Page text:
Does My Dog Care That My Other Dog Died?

The death of a beloved dog is incredibly hard on pet owners. When you have multiple dogs and one passes away, it’s natural to wonder if your surviving dog cares or even understands what happened. Dogs form close social bonds and experience emotions, so the loss of a canine companion can be very distressing. Understanding how dogs grieve and finding ways to help them through the mourning process is important for their well-being. While the grief may seem overwhelming at first, there are steps you can take to support your dog and cope with the loss yourselves. This article will explore the signs that a dog is grieving the loss of another dog, and provide information on how to ease their transition.

Do Dogs Grieve?

Yes, there is strong scientific evidence that dogs do grieve the loss of companions. A 2022 study published in Scientific Reports analyzed dogs’ behaviors following the loss of a canine companion and found clear signs of grief, including reduced activity, increased stress, and changes in appetite (Uccheddu, 2022). The researchers concluded that dogs formed bonds similar to human friendships and experienced grief when those bonds were broken.

Another scientific study published in the peer-reviewed journal Animal Cognition in 2019 provided experimental evidence that dogs exhibted depressed behavior, vocalizations, and searching after the disappearance of their companion. The researchers stated “Our findings provide evidence that dogs manifest clear behavioral patterns associated with grief” (Uccheddu et al., 2019).

According to veterinary behaviorist Dr. Karen Overall, dogs absolutely grieve the loss of a companion, showing symptoms like lethargy, loss of appetite, restlessness, and vocalizations. The strength of their grief depends on factors like their dependence on the deceased dog and the strength of their bond (Mills, 2022).

So the scientific consensus based on observational and experimental studies is that dogs clearly do experience grief at the loss of animal companions they had close social bonds with.

Signs of Grief in Dogs

Dogs exhibit many behavioral changes when grieving the loss of another dog that was close to them. Some common signs of grief include:

– Withdrawal from people and other pets. Grieving dogs may isolate themselves, avoid social interaction, and seem sad or depressed. Source

– Decreased appetite. A grieving dog may have little interest in food or treats. They may lose weight due to lack of eating. Source

– Lethargic behavior. Grieving dogs tend to sleep more, move less, and have lower energy levels. They may seem listless or restless.

– Searching behaviors. Dogs may frantically search for their deceased companion or wait by doors hoping for their return. Source

– Increased vocalizations. Whining, barking, and howling are common as dogs cope with loss and adjust to the absence of a bonded companion.

– Aggression or neediness. Some dogs may become uncharacteristically aggressive or needy while grieving.

These changes in demeanor reflect the distress dogs feel when missing another pet. With patience and compassion, dog owners can identify grief and support their pet’s emotional needs.

Coping With Loss

Like humans, dogs go through a grieving process when they lose a close companion or family member. According to the AKC, the stages of grief are very similar for dogs and humans – denial, anger, bargaining, depression, and acceptance (source).

When a dog first loses a companion, they may show signs of denial by looking for their friend, refusing to eat, and acting restless or clingy. As reality sets in, a grieving dog may become angry and act out with behaviors like barking, whining, or destroying furniture.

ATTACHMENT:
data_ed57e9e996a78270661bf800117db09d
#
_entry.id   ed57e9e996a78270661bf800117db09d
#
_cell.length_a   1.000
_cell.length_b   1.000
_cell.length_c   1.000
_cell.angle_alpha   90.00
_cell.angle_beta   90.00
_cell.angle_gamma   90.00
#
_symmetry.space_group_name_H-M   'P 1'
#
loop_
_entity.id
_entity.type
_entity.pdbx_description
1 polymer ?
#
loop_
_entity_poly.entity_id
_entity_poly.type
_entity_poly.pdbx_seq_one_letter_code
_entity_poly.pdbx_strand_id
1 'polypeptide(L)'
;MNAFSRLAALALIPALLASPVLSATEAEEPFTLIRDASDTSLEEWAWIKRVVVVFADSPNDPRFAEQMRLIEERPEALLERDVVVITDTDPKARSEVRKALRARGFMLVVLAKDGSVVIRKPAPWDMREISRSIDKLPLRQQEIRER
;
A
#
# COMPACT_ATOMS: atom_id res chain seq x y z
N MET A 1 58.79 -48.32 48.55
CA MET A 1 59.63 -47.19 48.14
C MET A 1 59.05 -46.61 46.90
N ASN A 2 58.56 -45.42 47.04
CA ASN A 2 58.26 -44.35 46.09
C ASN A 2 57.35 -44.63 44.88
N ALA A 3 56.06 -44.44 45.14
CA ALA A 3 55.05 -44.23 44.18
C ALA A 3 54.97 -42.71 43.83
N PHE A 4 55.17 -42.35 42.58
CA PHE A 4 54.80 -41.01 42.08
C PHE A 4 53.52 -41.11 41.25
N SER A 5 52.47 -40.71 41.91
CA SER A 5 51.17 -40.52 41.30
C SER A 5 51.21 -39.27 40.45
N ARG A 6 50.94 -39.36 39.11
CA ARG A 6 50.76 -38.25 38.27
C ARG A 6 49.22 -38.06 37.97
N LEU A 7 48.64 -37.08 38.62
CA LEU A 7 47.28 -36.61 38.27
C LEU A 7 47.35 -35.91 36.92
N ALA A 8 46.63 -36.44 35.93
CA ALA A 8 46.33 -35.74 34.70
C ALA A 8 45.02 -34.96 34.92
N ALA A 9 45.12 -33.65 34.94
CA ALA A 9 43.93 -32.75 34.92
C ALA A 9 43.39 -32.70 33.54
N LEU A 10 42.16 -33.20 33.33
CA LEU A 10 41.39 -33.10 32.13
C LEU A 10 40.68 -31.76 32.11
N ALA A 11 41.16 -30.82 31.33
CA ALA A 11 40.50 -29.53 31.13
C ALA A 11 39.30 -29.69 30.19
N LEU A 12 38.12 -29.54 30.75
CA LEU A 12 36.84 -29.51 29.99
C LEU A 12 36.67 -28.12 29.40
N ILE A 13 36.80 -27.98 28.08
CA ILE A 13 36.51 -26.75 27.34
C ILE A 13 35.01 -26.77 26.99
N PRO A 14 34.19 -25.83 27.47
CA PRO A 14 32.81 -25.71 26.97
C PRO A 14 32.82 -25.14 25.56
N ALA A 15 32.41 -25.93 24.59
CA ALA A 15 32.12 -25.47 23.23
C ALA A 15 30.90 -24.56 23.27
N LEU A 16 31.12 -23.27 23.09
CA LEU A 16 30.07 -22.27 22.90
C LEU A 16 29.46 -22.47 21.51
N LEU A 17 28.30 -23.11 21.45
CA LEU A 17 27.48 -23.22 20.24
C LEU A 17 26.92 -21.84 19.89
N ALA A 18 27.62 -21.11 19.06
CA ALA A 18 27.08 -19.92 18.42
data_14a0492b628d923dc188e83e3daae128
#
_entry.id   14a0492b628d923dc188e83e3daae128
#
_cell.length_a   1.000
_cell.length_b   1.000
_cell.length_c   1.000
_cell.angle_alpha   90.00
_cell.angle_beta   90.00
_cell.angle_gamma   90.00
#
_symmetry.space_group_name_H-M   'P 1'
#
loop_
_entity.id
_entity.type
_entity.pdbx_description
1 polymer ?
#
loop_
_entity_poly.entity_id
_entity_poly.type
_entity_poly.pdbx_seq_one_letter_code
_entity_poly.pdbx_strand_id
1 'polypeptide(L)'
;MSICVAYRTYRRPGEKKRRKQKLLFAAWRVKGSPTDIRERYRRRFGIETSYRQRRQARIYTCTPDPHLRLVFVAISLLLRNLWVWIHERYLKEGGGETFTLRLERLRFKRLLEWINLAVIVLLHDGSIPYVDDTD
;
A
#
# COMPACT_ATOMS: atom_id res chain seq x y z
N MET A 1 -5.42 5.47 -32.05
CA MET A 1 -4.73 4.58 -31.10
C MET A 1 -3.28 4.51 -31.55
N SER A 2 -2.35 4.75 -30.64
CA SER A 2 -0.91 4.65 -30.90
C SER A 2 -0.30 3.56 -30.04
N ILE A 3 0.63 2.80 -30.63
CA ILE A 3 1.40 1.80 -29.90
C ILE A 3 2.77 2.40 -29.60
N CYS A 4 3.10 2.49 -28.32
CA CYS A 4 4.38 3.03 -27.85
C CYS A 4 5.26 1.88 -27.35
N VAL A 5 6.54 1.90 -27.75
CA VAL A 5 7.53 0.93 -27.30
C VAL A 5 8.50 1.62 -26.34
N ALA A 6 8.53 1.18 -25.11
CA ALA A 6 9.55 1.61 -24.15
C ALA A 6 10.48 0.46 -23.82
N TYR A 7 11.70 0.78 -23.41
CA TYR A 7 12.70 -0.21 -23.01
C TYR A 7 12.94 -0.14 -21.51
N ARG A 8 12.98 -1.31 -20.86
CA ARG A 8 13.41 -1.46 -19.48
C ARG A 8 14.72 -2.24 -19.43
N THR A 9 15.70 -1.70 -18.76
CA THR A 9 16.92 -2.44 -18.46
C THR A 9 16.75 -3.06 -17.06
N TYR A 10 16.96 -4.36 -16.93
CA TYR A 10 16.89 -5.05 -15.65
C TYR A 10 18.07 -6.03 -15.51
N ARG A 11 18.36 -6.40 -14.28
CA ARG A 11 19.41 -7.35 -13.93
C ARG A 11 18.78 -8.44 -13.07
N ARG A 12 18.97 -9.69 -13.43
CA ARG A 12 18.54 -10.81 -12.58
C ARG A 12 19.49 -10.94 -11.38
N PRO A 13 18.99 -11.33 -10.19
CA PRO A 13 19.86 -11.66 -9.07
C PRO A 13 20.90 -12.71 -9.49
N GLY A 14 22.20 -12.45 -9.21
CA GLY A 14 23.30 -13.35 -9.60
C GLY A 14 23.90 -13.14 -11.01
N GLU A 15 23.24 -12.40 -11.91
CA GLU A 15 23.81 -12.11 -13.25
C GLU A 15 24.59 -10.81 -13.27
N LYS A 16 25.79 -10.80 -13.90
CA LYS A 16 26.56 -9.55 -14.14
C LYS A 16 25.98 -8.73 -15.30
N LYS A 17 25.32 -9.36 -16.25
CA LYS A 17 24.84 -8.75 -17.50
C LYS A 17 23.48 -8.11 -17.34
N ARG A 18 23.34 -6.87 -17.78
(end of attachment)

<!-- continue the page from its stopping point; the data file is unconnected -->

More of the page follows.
Bargaining represents the dog hoping for things to go back to normal. They may wait patiently by the door for the deceased to return or retreat to their favorite shared spots. Depression follows, indicated by lethargy, loss of interest in toys and treats, and spending more time sleeping.

Finally, dogs reach a stage of acceptance where they adjust to life and routine without their companion. This process varies by dog but usually takes weeks to months. Patience, care, and maintaining normal routines can help dogs through the grieving process (source). With time and support, dogs can find joy and meaning even after a painful loss.

Supporting Your Grieving Dog

Losing a companion can be very difficult and disorienting for dogs. As pack animals, dogs form strong social bonds, so the passing of a companion dog, animal or human, can leave them depressed, anxious, and unsure of what to expect. There are several ways you can help support your dog during this hard time:

Keep routines consistent. Sticking to regular schedules for feeding, walks, playtime, etc. helps grieving dogs feel more secure when everything seems uncertain. Maintain their normal routines as much as possible.

Give them extra love and affection. Dogs will need extra reassurance, so spend more quality time together through cuddles, grooming, or just your presence. Touch helps relieve stress.

Engage in more playtime and exercise. Keeping your dog’s mind and body active helps them cope and lifts their mood. Take them on energetic walks, play fetch or tug-of-war, give chew toys or puzzle games.

Consider doggy daycare. The social time and activity with other dogs provides comfort and distraction from the loss. The play and interaction is therapeutic.

Use calming aids if needed. Anxious dogs may benefit from pheromone collars, calming treats or supplements, or prescription anti-anxiety medication in extreme cases. Talk to your vet for advice.

Be patient and understanding. Grief takes time to heal, so allow your dog to work through this process in their own way. Show them patience and compassion as they adjust.

Overall, be there for your dog with comfort, security, and patience. With time and support, they can recover from their grieving. Some key tips are maintaining normalcy in routines, providing affection and reassurance, keeping them active, and using calming aids if anxiety is severe. Being a steady, loving companion will help them heal.

When to Seek Help